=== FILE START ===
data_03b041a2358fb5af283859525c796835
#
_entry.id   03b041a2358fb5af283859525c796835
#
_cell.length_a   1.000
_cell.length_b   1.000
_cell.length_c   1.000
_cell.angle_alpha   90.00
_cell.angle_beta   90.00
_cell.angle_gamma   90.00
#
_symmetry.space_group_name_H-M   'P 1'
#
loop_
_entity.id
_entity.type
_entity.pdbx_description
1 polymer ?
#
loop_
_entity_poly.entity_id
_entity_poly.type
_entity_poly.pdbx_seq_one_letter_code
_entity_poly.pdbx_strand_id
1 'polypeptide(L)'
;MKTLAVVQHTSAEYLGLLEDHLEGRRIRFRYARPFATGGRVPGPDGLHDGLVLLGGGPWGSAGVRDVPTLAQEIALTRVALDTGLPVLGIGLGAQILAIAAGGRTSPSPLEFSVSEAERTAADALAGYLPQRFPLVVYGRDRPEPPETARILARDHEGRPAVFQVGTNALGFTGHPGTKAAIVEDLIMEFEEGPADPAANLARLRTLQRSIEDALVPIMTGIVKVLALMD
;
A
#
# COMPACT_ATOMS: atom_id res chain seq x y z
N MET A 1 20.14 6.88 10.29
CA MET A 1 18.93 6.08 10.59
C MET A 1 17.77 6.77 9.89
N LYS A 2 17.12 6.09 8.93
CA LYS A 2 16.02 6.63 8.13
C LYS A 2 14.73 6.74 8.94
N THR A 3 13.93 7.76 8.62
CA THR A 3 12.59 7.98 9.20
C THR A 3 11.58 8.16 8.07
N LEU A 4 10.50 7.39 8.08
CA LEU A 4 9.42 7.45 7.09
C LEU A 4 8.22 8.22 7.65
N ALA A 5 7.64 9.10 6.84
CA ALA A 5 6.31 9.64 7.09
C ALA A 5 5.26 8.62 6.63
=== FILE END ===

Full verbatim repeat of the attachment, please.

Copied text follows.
data_03b041a2358fb5af283859525c796835
#
_entry.id   03b041a2358fb5af283859525c796835
#
_cell.length_a   1.000
_cell.length_b   1.000
_cell.length_c   1.000
_cell.angle_alpha   90.00
_cell.angle_beta   90.00
_cell.angle_gamma   90.00
#
_symmetry.space_group_name_H-M   'P 1'
#
loop_
_entity.id
_entity.type
_entity.pdbx_description
1 polymer ?
#
loop_
_entity_poly.entity_id
_entity_poly.type
_entity_poly.pdbx_seq_one_letter_code
_entity_poly.pdbx_strand_id
1 'polypeptide(L)'
;MKTLAVVQHTSAEYLGLLEDHLEGRRIRFRYARPFATGGRVPGPDGLHDGLVLLGGGPWGSAGVRDVPTLAQEIALTRVALDTGLPVLGIGLGAQILAIAAGGRTSPSPLEFSVSEAERTAADALAGYLPQRFPLVVYGRDRPEPPETARILARDHEGRPAVFQVGTNALGFTGHPGTKAAIVEDLIMEFEEGPADPAANLARLRTLQRSIEDALVPIMTGIVKVLALMD
;
A
#
# COMPACT_ATOMS: atom_id res chain seq x y z
N MET A 1 20.14 6.88 10.29
CA MET A 1 18.93 6.08 10.59
C MET A 1 17.77 6.77 9.89
N LYS A 2 17.12 6.09 8.93
CA LYS A 2 16.02 6.63 8.13
C LYS A 2 14.73 6.74 8.94
N THR A 3 13.93 7.76 8.62
CA THR A 3 12.59 7.98 9.20
C THR A 3 11.58 8.16 8.07
N LEU A 4 10.50 7.39 8.08
CA LEU A 4 9.42 7.45 7.09
C LEU A 4 8.22 8.22 7.65
N ALA A 5 7.64 9.10 6.84
CA ALA A 5 6.31 9.64 7.09
C ALA A 5 5.26 8.62 6.63